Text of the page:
New Relic Layoffs Include Partner Roles

“For Relics who are leaving, I want to express my sincere gratitude for your dedication and contributions during your time here,” CEO Bill Staples said Tuesday.


New Relic will lay off up to 255 employees – about 10 percent of the company’s workers – as part of a restructuring plan, the cloud-based observability platform vendor revealed Tuesday.

The layoffs appear to have included roles associated with solution providers and partners, according to a CRN review of LinkedIn posts by employees of San Francisco-based New Relic.

In a blog post Tuesday, New Relic CEO Bill Staples said that the company will lay off about 212 employees – 155 in the U.S. and 57 outside the country.

Sponsored post

A Tuesday filing with the U.S. Securities and Exchange Commission provides 255 as the number including people who left the company in May and June due to “reorganization of specific functions and performance management.” A separate filing showed that New Relic had 2,663 employees across 16 countries as of March 31. That number includes temporary employees and 919 employees outside of the U.S.

[RELATED: Tech Company Layoffs In 2023: The Cuts Continue In Second Quarter]

CRN has reached out to New Relic for additional comment.

Staples said that the layoffs are part of a three-year transition into a more profitable business, exiting subscriptions and focusing on consumption.

That exit will be completed in the next four to six quarters, he said.

“For Relics who are leaving, I want to express my sincere gratitude for your dedication and contributions during your time here,” he said. “For Relics who are not departing as a result of these changes, I ask for your patience as we focus on communication with the Relics who are impacted today and into Wednesday.”

New Relic previously laid off 160 employees in 2021 and 110 in 2022, according to The Oregonian newspaper.

The layoffs hit every job function, level and region for the vendor, Staples said. The restructuring had to happen now “to hasten the arrival of our future, especially in light of current economic uncertainty, which has caused every business to look for ways to be more efficient and optimize spend, including our customers’ consumption of New Relic.”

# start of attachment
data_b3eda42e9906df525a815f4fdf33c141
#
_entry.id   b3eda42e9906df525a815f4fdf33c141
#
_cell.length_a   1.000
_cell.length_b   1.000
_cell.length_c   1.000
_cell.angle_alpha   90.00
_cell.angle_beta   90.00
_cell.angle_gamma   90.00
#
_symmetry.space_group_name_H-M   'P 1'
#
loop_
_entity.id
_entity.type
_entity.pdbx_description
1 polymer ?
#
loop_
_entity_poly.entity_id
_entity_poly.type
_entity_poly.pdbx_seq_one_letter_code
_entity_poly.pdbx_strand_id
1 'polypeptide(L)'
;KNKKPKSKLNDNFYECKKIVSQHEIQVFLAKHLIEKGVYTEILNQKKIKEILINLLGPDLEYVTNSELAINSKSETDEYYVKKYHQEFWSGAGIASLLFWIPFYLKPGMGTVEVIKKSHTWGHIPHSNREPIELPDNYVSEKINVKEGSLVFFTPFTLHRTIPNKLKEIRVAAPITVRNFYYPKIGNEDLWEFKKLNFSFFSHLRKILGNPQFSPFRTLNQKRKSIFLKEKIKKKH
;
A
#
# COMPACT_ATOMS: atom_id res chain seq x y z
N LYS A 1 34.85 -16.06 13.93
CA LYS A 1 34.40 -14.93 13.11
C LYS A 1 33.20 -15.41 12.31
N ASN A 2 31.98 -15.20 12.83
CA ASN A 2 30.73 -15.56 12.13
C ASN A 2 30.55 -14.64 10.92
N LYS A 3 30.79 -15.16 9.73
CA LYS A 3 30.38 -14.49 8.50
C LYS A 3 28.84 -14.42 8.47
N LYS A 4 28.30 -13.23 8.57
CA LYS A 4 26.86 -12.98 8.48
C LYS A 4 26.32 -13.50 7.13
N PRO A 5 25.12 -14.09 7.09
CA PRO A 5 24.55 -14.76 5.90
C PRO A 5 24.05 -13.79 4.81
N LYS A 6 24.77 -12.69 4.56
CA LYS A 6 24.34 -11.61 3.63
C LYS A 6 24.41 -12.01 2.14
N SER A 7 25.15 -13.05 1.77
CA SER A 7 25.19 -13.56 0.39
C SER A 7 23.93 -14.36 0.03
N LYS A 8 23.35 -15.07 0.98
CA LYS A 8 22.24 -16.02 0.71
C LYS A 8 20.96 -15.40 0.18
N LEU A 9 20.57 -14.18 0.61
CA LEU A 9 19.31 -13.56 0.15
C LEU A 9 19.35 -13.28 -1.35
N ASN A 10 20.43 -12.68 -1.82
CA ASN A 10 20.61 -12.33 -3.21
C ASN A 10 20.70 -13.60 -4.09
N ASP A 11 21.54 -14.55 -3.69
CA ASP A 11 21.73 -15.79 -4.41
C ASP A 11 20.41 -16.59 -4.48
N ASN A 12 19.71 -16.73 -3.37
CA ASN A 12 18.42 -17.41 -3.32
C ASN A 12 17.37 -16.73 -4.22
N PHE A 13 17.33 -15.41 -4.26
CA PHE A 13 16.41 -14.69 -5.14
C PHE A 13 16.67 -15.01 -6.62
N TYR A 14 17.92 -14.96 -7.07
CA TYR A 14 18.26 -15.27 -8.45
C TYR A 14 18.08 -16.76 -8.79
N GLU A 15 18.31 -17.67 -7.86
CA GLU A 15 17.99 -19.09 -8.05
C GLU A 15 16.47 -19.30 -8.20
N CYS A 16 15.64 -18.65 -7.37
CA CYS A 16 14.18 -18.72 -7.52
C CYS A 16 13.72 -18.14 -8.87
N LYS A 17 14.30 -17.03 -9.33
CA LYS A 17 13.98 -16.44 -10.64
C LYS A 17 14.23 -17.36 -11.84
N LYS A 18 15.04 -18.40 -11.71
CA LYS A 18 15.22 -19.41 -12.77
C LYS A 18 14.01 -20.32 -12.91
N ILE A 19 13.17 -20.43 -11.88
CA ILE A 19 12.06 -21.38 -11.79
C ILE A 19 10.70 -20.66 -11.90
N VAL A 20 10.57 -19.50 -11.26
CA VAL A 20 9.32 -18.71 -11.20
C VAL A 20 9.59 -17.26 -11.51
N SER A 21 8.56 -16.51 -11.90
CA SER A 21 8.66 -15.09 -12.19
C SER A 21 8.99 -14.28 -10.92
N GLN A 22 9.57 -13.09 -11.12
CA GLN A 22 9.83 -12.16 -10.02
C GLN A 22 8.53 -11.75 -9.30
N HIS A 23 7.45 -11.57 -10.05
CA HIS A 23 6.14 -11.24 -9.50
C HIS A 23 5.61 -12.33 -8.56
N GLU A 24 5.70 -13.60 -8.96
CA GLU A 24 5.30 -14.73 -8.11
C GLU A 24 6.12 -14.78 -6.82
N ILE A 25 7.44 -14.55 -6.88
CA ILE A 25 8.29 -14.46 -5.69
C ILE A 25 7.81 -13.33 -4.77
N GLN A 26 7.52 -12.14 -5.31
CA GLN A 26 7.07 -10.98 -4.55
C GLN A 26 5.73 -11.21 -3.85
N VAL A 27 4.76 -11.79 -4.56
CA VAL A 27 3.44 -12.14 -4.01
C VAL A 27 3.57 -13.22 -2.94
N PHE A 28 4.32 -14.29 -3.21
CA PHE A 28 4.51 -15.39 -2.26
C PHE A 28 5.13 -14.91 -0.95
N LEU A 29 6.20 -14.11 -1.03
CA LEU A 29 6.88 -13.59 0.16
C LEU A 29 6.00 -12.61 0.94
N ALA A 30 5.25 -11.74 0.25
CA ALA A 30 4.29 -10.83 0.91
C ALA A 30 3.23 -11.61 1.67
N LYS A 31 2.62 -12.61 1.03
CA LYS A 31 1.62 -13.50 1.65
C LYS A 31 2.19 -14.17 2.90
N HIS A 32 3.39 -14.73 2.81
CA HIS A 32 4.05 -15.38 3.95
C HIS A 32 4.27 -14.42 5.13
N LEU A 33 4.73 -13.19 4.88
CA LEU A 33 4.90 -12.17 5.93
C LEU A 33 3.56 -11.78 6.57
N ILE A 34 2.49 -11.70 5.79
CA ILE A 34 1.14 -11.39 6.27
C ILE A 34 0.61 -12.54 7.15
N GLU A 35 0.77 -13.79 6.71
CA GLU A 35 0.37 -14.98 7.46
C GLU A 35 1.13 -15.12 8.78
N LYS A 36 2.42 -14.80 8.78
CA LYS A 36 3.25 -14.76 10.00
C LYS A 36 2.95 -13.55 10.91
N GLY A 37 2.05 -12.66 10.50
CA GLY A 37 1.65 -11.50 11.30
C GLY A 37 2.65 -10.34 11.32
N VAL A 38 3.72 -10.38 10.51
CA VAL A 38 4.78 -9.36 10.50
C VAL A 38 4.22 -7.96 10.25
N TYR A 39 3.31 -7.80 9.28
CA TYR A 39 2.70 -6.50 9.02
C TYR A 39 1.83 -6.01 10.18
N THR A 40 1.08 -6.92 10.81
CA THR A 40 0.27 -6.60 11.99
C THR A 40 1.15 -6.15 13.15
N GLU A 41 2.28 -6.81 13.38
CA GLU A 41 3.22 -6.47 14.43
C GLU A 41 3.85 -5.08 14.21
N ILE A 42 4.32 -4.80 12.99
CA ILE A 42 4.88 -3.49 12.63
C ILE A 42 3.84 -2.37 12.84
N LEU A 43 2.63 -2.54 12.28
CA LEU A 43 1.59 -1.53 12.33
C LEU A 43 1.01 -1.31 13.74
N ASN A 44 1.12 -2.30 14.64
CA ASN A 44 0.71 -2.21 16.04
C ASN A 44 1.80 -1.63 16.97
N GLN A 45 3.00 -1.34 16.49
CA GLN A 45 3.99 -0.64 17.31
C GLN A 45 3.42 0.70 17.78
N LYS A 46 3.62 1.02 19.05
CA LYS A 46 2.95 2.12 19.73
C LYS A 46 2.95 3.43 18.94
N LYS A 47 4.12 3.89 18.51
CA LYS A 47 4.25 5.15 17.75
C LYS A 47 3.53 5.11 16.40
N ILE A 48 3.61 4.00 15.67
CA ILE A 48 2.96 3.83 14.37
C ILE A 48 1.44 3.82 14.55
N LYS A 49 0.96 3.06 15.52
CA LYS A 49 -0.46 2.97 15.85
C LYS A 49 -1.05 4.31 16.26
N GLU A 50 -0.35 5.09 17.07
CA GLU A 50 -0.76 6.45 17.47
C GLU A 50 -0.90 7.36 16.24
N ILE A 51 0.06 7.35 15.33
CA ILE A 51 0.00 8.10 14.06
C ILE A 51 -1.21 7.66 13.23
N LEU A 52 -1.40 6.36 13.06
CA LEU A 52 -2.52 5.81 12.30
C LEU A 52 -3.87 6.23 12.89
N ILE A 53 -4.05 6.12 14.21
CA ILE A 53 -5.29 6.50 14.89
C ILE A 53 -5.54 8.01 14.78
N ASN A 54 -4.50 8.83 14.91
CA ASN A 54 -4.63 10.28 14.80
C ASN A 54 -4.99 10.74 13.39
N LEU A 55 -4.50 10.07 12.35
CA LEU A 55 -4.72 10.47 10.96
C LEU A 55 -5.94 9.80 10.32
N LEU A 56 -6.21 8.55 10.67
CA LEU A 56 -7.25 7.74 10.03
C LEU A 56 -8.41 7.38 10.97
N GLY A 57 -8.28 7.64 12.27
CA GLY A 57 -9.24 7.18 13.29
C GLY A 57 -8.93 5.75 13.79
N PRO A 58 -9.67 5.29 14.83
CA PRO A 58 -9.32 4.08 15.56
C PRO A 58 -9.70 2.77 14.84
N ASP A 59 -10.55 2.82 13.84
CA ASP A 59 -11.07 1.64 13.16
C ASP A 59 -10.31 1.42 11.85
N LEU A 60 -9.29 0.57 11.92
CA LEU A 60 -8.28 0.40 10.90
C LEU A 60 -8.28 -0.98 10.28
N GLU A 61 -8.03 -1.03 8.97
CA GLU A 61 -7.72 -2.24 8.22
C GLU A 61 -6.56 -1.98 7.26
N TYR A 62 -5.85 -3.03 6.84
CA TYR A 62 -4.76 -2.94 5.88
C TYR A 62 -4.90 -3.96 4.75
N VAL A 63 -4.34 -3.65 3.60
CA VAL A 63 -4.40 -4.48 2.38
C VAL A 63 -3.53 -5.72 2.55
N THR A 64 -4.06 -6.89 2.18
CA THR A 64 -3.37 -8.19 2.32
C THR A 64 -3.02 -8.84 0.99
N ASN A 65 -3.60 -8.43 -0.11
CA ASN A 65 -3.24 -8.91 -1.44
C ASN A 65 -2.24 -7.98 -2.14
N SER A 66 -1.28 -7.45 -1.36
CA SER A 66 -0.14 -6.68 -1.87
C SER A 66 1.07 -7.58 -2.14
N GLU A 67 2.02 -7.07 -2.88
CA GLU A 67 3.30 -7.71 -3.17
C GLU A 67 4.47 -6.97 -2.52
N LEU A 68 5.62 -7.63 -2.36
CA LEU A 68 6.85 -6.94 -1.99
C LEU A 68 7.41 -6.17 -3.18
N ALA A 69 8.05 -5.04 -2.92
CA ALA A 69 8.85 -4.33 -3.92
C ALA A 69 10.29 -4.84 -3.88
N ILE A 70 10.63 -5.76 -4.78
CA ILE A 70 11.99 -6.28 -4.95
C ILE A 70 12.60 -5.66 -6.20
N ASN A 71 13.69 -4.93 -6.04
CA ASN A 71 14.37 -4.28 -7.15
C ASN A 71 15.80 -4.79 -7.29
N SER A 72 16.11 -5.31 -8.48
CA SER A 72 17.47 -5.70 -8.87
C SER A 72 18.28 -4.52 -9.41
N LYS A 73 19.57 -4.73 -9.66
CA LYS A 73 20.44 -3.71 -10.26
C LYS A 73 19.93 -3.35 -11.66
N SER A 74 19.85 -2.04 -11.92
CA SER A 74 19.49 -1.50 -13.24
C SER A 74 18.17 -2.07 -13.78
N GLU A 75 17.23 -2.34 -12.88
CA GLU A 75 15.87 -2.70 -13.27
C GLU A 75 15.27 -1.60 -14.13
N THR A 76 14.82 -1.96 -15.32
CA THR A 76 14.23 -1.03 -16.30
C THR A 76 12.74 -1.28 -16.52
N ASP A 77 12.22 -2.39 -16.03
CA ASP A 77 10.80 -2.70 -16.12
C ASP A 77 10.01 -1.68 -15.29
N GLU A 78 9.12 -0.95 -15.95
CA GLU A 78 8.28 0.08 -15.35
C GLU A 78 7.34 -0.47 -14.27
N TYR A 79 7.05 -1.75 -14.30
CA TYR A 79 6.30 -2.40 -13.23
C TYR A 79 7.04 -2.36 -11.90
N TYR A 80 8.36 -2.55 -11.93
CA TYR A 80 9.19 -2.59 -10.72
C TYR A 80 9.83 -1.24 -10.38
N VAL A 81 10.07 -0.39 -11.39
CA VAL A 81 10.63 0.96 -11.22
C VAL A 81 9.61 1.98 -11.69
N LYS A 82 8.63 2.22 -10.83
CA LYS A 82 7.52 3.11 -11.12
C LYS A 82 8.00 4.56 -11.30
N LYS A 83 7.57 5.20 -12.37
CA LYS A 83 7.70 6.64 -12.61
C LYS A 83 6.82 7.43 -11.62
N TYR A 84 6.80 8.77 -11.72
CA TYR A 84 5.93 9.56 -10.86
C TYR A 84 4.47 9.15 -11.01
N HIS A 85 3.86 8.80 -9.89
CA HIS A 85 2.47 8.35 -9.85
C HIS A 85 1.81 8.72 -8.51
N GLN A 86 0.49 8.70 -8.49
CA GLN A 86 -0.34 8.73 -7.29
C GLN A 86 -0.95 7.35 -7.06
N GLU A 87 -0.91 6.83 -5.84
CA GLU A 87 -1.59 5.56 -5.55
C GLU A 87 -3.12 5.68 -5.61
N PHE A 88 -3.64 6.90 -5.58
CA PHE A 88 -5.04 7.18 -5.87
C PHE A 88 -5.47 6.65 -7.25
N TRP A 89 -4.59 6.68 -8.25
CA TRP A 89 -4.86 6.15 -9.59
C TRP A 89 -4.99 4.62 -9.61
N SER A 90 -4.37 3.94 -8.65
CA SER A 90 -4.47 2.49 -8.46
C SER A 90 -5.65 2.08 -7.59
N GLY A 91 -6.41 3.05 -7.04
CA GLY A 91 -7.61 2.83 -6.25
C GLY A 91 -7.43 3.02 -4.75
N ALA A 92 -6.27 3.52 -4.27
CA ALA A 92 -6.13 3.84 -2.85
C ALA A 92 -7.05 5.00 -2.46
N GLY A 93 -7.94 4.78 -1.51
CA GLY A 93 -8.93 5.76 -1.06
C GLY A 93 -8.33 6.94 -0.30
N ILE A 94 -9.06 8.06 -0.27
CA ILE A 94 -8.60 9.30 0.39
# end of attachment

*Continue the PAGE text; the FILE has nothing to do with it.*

“Now that we can more clearly see the post-transition business, financial profile and resourcing we will need, we are committed to act boldly so that we can accelerate our delivery of this promise, and thereby leave the days of ‘transition’ behind,” Staples said.

New Relic decided which employees to let go based on leaders’ “rigorous review with me across their respective functions to ensure that every resource will be aligned with our future needs,” he said.

“The roles impacted today reflect the outcome of that thorough review, which required difficult decisions around role redundancies, roles or skills not aligned with our strategic priorities, and the performance of individuals, teams, and programs.”

According to the SEC filing, New Relic will also hire around 130 new employees “in targeted areas of the organization to address opportunities for consumption business growth going forward.” New Relic expects to end its 2024 fiscal year with about the same headcount as the same period a year prior.

New Relic’s 2023 fiscal year ended March 31 with total revenue of $925.6 million, up 18 percent year over year. Consumption revenue was $707.7 million, up 60 percent year over year.

The vendor reported $185.2 million in losses from operations for the fiscal year, an improvement of about 20 percent year over year.

The vendor will spend about $18 million to $22 million as part of the layoffs, according to the filing. About 75 percent of that will be in cash. The company will recognize most of the costs in the first quarter of its 2024 fiscal year, which ends June 30, this Friday.

The vendor has a partner program for resellers, managed services providers, system integrators and other partner business types.

A review of LinkedIn posts showed that roles related to the channel, marketing, engineering, research and architecture were affected.

“Sadly, my role was eliminated in today’s layoff at New Relic,” Ron Crocker, a fellow and architect with the company for more than eight years, said on LinkedIn. “To say I was shocked is an understatement. I’m quite proud of the significant changes that I helped create within New Relic that allowed them to grow by 100x.”

Other laid off employees included an MSP partner engineer team lead, a senior technical content marketing manager who had been with the company two years, a senior software engineering manager, a senior user experience researcher with the company for more than two years, a senior global partner enablement manager with the company for more than a year, a principal network architect with the company for more than two years, a senior director of product security with the company for about two years, a senior go-to-market recruiter with the company for about a year, and a manager of technical account management and solutions consulting with the company for about four years.

LinkedIn users posted about job opportunities at the following companies:




New Relic’s layoffs come as multiple tech vendors contend with a slowdown in business following high demand for remote working tools at the height of the pandemic.

Other vendors to recently announce layoffs include HashiCorp, Sumo Logic and Red Hat.